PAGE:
Argh!  I Say...  
Well, not really Argh,  because I actually derive a certain pleasure in doing the best job I can on these trailers. I make sure that when I am through, every thing is “Clean, Dry and Serviceable” as we were trained to say in the Good Ol' United States Air Force. The ability to draw small pleasures from untenable situations is what keeps me going, sometimes. I consider it one of my few admirable traits, if not direct evidence of my mental instability.

My Guru Will Know What To Do
During a ride last week I broke two spokes.  The LBS was between me and home, so I carried the Old Schwinn there  only to receive a severe shock. Walter, the Homeless Janitor Retired Airplane Mechanic Turned Bicycle Shaman, was gone! Argh!

How can these things keep happening to me? I had weathered the storms of mistrust, witchcraft, bad communication, limited destruction and over-Indulgence In beer to finally find  my One Bicycle Guru only to learn that he had departed for a Far Country!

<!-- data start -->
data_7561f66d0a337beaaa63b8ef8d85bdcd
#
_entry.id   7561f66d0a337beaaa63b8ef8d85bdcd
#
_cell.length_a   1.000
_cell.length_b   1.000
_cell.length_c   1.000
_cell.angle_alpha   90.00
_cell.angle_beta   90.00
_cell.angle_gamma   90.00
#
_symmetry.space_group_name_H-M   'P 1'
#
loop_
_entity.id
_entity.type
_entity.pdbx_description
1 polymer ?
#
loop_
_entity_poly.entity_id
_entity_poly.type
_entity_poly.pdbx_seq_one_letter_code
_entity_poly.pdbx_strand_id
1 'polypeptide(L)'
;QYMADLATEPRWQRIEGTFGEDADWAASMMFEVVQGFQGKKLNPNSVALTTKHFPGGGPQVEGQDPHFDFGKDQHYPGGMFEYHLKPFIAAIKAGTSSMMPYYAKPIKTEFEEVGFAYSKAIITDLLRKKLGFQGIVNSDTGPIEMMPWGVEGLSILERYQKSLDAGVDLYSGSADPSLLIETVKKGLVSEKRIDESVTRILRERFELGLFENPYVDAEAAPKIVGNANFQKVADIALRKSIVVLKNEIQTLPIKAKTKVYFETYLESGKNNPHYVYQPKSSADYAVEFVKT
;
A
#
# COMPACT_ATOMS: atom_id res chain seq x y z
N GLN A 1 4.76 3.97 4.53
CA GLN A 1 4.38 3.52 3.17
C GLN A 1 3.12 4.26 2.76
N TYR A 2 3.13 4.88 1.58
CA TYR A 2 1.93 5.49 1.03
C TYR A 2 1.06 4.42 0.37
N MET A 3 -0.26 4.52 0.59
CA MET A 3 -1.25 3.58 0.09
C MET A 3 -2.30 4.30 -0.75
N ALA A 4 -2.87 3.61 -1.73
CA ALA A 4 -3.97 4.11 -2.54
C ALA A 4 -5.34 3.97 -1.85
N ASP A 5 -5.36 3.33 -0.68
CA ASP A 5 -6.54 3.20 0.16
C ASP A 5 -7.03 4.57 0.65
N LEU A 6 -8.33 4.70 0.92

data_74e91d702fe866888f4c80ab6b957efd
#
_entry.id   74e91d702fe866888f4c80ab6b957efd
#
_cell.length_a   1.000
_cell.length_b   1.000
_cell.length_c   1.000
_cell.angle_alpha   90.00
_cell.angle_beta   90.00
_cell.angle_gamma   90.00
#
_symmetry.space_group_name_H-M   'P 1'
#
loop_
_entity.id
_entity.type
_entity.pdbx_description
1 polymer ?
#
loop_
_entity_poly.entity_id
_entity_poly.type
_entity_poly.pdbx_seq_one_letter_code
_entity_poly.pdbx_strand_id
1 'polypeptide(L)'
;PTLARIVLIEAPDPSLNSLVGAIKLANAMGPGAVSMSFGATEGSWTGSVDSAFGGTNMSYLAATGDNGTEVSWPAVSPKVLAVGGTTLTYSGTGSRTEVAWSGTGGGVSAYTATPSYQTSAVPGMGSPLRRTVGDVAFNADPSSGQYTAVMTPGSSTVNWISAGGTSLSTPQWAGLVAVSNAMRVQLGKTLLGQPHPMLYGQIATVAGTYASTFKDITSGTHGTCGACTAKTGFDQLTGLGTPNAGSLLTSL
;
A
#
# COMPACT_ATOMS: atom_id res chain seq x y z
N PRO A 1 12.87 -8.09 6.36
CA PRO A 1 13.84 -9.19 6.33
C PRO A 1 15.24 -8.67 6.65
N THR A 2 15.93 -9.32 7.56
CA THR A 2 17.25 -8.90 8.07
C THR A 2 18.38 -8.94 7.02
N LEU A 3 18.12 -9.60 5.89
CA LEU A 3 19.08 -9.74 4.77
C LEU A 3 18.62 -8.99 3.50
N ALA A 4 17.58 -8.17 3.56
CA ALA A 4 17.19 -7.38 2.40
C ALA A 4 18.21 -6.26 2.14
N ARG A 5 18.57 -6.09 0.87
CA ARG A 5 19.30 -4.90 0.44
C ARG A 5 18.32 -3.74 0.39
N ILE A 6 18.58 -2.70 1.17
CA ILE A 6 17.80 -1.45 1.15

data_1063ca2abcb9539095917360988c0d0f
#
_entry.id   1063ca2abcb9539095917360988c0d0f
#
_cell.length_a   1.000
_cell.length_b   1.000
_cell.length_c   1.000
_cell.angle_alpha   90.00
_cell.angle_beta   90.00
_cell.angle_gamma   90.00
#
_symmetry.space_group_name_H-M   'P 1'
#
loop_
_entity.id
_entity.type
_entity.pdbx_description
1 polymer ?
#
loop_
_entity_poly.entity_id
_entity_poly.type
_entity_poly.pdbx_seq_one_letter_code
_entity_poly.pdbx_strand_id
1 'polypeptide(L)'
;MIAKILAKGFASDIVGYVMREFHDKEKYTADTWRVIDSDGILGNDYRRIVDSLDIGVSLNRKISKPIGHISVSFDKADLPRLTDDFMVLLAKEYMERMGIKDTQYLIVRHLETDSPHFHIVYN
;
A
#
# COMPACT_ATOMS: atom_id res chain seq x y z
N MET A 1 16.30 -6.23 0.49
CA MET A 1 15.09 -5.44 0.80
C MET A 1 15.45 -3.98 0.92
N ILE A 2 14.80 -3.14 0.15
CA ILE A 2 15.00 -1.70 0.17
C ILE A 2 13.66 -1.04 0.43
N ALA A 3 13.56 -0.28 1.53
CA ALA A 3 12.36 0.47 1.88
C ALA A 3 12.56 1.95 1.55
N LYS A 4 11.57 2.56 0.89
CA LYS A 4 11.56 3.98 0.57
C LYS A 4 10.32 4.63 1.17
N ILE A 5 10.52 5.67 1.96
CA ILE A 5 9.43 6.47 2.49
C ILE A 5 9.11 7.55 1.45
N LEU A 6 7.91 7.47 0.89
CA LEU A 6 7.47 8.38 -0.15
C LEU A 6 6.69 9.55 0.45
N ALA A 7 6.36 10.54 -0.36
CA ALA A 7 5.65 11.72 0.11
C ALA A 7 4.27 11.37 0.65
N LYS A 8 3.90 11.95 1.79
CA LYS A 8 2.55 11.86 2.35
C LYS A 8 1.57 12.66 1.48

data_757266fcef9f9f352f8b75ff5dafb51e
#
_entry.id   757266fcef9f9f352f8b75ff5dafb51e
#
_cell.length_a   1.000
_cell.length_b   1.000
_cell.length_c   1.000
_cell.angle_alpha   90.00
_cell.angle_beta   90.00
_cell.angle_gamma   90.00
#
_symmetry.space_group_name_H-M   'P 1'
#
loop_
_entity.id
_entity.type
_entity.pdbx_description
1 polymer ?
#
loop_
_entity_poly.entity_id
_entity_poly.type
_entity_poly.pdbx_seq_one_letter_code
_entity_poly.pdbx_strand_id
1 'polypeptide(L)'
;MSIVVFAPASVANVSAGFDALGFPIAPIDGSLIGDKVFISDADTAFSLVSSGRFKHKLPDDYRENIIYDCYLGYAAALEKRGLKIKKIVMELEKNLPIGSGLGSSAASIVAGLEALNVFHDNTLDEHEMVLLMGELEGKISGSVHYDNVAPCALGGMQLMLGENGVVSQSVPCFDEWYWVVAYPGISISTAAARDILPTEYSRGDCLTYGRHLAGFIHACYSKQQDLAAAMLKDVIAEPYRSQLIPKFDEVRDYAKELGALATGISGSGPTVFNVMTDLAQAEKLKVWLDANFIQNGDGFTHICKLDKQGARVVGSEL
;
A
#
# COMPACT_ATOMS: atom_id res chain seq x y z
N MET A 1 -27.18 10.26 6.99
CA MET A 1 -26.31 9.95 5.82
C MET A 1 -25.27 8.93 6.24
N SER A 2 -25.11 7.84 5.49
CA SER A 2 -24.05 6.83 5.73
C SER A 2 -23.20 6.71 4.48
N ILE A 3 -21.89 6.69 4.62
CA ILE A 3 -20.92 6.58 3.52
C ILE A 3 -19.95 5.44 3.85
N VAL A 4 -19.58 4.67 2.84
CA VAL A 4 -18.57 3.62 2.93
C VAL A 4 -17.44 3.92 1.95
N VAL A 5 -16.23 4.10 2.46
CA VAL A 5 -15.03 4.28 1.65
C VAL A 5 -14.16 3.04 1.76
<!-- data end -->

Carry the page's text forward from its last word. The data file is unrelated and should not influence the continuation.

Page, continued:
“Where did he go?” I asked the lady at the counter. I managed to keep the trembling out of my voice. I was looking over her shoulder to the Repair Area in back. It was dark in there.

“Uh...” she seemed reluctant to speak. The news was obviously unspeakable! Oh my God, was he dead?

“What happened/” I asked. I saw the beginning of fear in her eyes. She didn't want to tell me.

“He opened a new shop in Ormond Beach,” she said. She seemed poised for flight.

“Ormond Beach?! What's he doing up there?”   I knew I had to regain my composure before she hit the panic button under the counter. (Little Known Fact: Bike shops, like banks and liquor stores, sometimes have dangerous customers).   “Well, what are you guys doing for a mechanic these days?”

Yes,  I am  such a perfidious character that  I had already forgotten My Guru and was angling for his old job, even though I am possibly the worst mechanic in creation. She relaxed, seeming to brighten up.

“Oh, we have a great new mechanic.” Hmmm...

“Well, can I go around back to meet him?” I asked. This New Guy better be good, I was thinking.

“Oh, uh, no...” she said, regaining a little of that nervous apprehension she had exhibited moments before. “”We had to change the rules...there were to many hooligan kids hanging around so now he just comes up here. Just a minute...”